Rodney Brooks

After working as an artificial intelligence researcher at MIT and the University of California, Berkeley, Brooks left to pursue his doctorate in computer science in Australia. He began by studying at Flinders University in Adelaide, where he had access to the mainframe computer on Sundays. Later, he studied with artificial intelligence pioneer John McCarthy at Stanford University in California. His doctoral thesis, Model-Based Computer Vision, focused on the creation of mobile, autonomous robots.

After graduating from MIT in 1984, Brooks joined the faculty and served as the Director of the Computer Science and Artificial Intelligence Laboratory. In 1990, he co-founded iRobot with two students and brought the Roomba to homes. The company went on to develop robots for the military, which included the PackBot, which was used by U.S. troops in Iraq and Afghanistan.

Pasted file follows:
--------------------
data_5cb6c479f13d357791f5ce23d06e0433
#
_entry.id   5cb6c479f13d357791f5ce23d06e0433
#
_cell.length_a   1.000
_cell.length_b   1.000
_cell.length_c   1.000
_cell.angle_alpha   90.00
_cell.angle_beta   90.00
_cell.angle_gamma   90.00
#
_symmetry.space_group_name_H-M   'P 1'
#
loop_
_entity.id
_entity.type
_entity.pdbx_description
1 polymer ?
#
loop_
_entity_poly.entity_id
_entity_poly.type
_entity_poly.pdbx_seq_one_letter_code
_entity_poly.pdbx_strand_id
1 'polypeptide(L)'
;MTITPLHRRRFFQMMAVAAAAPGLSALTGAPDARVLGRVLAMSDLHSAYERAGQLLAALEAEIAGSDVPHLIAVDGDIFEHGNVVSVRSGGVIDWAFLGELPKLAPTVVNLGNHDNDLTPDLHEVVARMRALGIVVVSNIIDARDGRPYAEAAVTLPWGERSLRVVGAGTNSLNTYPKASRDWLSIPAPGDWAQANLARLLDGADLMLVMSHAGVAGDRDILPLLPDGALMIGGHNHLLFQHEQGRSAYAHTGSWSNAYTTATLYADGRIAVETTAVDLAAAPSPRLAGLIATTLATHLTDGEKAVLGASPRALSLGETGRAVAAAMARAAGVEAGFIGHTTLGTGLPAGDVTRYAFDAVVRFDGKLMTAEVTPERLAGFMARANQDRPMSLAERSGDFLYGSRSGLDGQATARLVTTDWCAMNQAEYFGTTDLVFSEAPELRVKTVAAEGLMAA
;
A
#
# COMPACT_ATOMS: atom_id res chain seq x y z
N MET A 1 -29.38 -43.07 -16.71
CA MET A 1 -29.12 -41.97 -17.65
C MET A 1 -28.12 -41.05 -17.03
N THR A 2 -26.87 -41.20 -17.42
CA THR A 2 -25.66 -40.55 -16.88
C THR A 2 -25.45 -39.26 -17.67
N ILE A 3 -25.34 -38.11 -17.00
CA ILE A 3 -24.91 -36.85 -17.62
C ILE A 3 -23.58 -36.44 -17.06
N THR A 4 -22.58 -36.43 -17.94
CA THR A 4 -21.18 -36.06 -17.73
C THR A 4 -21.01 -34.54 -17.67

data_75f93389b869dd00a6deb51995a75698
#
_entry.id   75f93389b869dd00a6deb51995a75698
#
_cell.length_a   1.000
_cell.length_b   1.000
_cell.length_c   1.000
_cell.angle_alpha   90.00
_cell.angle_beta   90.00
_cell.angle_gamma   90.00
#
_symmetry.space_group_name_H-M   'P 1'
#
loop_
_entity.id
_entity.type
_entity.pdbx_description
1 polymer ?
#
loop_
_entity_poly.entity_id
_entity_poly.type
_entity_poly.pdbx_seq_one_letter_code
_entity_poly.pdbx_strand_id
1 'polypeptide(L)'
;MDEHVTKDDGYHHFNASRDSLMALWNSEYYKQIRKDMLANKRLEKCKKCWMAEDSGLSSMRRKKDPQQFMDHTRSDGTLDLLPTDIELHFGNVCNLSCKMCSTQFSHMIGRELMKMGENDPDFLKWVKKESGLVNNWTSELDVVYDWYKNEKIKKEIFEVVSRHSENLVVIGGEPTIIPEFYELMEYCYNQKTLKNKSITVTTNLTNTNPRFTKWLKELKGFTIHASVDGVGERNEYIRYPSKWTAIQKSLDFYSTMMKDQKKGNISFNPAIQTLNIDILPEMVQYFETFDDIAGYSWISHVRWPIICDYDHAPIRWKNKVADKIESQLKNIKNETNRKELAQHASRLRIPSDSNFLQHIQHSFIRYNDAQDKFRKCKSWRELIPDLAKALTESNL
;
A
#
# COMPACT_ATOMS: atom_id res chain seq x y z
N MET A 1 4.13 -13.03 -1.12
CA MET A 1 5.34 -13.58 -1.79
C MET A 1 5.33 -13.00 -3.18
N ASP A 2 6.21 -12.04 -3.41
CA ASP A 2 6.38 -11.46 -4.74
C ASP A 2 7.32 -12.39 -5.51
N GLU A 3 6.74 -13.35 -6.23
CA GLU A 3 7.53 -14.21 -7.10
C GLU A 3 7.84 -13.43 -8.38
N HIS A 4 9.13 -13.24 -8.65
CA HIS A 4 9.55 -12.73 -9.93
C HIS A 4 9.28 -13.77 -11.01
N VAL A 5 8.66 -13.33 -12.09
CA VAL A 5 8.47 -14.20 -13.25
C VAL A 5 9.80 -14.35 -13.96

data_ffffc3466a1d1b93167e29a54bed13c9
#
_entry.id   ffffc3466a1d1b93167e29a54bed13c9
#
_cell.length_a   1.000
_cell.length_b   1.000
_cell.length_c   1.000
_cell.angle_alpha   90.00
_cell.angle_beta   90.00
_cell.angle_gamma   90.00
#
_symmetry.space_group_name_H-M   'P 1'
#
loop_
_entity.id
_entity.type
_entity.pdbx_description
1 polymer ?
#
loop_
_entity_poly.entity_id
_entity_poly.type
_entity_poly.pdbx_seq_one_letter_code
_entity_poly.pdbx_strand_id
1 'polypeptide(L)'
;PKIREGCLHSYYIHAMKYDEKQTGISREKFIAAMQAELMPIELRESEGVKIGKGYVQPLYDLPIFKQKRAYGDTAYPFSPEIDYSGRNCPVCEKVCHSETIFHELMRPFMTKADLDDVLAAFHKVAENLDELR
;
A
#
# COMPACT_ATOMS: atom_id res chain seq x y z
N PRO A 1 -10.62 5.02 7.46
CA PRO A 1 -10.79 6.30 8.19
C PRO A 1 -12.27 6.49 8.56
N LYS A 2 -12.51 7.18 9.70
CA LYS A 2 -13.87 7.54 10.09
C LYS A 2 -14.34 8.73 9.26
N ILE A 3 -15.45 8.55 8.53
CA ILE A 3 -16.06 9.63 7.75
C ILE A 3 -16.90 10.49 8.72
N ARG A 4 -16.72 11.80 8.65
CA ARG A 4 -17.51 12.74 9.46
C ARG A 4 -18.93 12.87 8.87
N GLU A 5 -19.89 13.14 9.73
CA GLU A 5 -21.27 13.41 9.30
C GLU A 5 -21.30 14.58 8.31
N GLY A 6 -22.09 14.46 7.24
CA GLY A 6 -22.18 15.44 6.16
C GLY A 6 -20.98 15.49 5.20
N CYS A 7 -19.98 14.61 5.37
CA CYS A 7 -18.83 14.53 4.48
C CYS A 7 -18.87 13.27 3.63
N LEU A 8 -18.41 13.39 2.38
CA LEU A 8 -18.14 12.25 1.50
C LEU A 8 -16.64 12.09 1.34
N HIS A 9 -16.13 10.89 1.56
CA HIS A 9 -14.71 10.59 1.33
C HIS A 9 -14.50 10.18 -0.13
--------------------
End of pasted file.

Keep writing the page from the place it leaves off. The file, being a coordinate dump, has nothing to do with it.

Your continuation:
When Brooks was working on AI research at MIT, he became disillusioned. During his time at MIT, he was discouraged by the top-down approach to artificial intelligence (AI). This approach requires the computer to have a representation of the physical world. Brooks argued for a “bottom-up” approach, which focuses on action and behavior instead of structure.

Although traditional robots are capable of performing tasks humans refuse, they are expensive and require highly skilled operators and technicians. With new robots, ordinary people can train them. They don’t need engineering degrees or PhDs to operate them. The Rethink Robotics team aims to make robots like Baxter as easy to program as smart phones. And because they are so affordable, they are affordable for the average consumer.
Universal Robots